India Payments Research

It increasingly appears that India’s fintech unicorn Paytm has a way forward from the regulatory pressure it is facing, but the company will have to part ways with its payments bank and restructure accordingly. To that end, India's Financial Intelligence Unit (FIU) on March 1 imposed a penalty of 54.9 million rupees (US$662,565) on Paytm Payments Bank for violations in reporting illegal money routed through its accounts. Given that Paytm overall has a market capitalization of almost US$3.3 billion, the fine itself is manageable, but the loss of its payments bank will require that the company rejig its operations to remain competitive.

Both Razorpay and Paytm are Indian fintech unicorns that have at different times struggled with  mercurial regulators, but that’s about where the similarities end. Razorpay has focused only on the B2B segment, while Paytm has tried to gain a foothold in both retail and non-retail payments. While both companies have relied heavily on venture capital investment, Razorpay has very little, if any exposure, to China in this regard, while Ant Group’s stake in Paytm is coming under increasing scrutiny. With Paytm’s payments bank in mortal danger and Razorpay preparing to move its domicile from the U.S. to India while planning an IPO, the two fintech unicorns are both at inflection points. However, just one of them is ascendant.

The Reserve Bank of India’s (RBI) harsh crackdown on Paytm has shaken up the subcontinent’s fintech sector. If Paytm were to lose its payments bank due to the RBI’s directives, not only would the future of India’s largest fintech look more uncertain, there also could be unpredictable knock-on effects that reverberated throughout the industry. While the RBI’s move initially appeared to be abrupt, recent media reports suggest that the regulator had issued multiple warnings to the company over dealings between its payments bank and its payments app over the past two years that were not heeded. 

Long a cornerstone of the business of Indian fintech giant Paytm, the company’s payments bank may have entered its twilight. While the Reserve Bank of India (RBI) has previously barred the payments bank from onboarding new customers, this new directive issued on January 31 is more comprehensive and foreboding. It appears the payments bank will no longer be operational after February 29, with just a few exceptions. India's central bank said it took the action due to "persistent non-compliances and continued material supervisory concerns in the bank” –  which it did not specify.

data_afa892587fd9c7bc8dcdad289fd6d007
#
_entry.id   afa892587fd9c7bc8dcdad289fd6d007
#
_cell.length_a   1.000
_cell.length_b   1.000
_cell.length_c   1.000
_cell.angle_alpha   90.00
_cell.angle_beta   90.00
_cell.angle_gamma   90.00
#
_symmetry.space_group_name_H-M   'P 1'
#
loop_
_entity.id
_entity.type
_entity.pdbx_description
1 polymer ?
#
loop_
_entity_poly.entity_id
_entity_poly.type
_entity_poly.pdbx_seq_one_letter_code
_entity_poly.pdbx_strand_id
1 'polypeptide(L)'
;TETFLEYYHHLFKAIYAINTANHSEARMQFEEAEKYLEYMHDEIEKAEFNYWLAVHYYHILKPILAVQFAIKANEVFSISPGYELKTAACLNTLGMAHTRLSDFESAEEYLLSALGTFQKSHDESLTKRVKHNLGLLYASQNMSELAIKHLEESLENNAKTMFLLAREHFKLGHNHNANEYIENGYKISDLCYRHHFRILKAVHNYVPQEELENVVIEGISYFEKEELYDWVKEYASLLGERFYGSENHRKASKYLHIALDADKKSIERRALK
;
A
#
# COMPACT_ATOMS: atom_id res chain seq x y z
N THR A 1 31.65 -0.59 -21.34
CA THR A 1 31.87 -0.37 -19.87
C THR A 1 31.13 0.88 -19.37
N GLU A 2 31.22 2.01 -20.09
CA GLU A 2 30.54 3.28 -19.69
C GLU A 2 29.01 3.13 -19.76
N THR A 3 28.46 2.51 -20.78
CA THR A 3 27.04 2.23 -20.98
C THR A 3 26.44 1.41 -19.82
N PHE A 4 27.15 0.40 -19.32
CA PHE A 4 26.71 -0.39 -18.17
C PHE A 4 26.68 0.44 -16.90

India’s most prominent fintech unicorn has steadily improved its financials in recent years in a push to reach profitability sooner rather than later. In the October to December period, Paytm posted an operating profit – which the company defines as core profit before cost of employee stock options – for the fifth consecutive quarter. The figure was 2.19 billion rupees, a significant improvement over 310 million rupees during the same period a year earlier. Consolidated revenue, meanwhile, increased 38% to 28.5 billion rupees, with its payments business contributing 61% to the total. Despite these solid numbers, the company could face some headwinds in the months ahead.

We recently wrote about how Google Pay has defied the odds in India, a crucial fintech market where both American tech and credit card giants have struggled to carve out a niche. The Google Pay app continues to hold a roughly 35% market share of the paramount homegrown payments rail United Payments Interface (UPI) in India, while WhatsApp Pay and Amazon Pay each have less than 1% and PayPal is absent altogether.

One of the most promising segments of digital financial services in India is remittances. Unlike traditional banking, it is not completely dominated by incumbents, and the massive Indian diaspora population ensures that demand will be robust for years to come. 2023 was another big year for Indian remittances – though not as big as 2022.

Big Tech considers India an important market when it comes to search, social media, messaging and e-commerce. Fintech, however, is another story.

After a long moment in the sun, buy now, pay later (BNPL) has lost some of its luster. That’s not to say it will fade away. Far from it. In fact, many deep-pocketed fintechs and prominent incumbents in advanced economies have introduced the service because consumers like interest-free installment payments. However, pure-play BNPL firms that are essentially one-trick, loss-making ponies are in varying degrees of trouble. In the case of India’s ZestMoney, once a high flyer in the subcontinent’s erstwhile red-hot BNPL segment, the trouble seems to be terminal – and the company will reportedly throw in the towel at the end of this month.

Ant Group has an ambitious international expansion strategy with Asia Pacific at its core. However, one of the largest markets in the region is increasingly not part of Ant’s vision. Suffice to say that when Ant was ramping up expansion in Asia a few years ago, it did not foresee geopolitical tensions with India impacting its investments in the subcontinent, a market the Chinese tech giant once saw as very promising. But the business environment for Chinese companies in India is likely to remain highly challenging for the foreseeable future. 

Page 1 of 6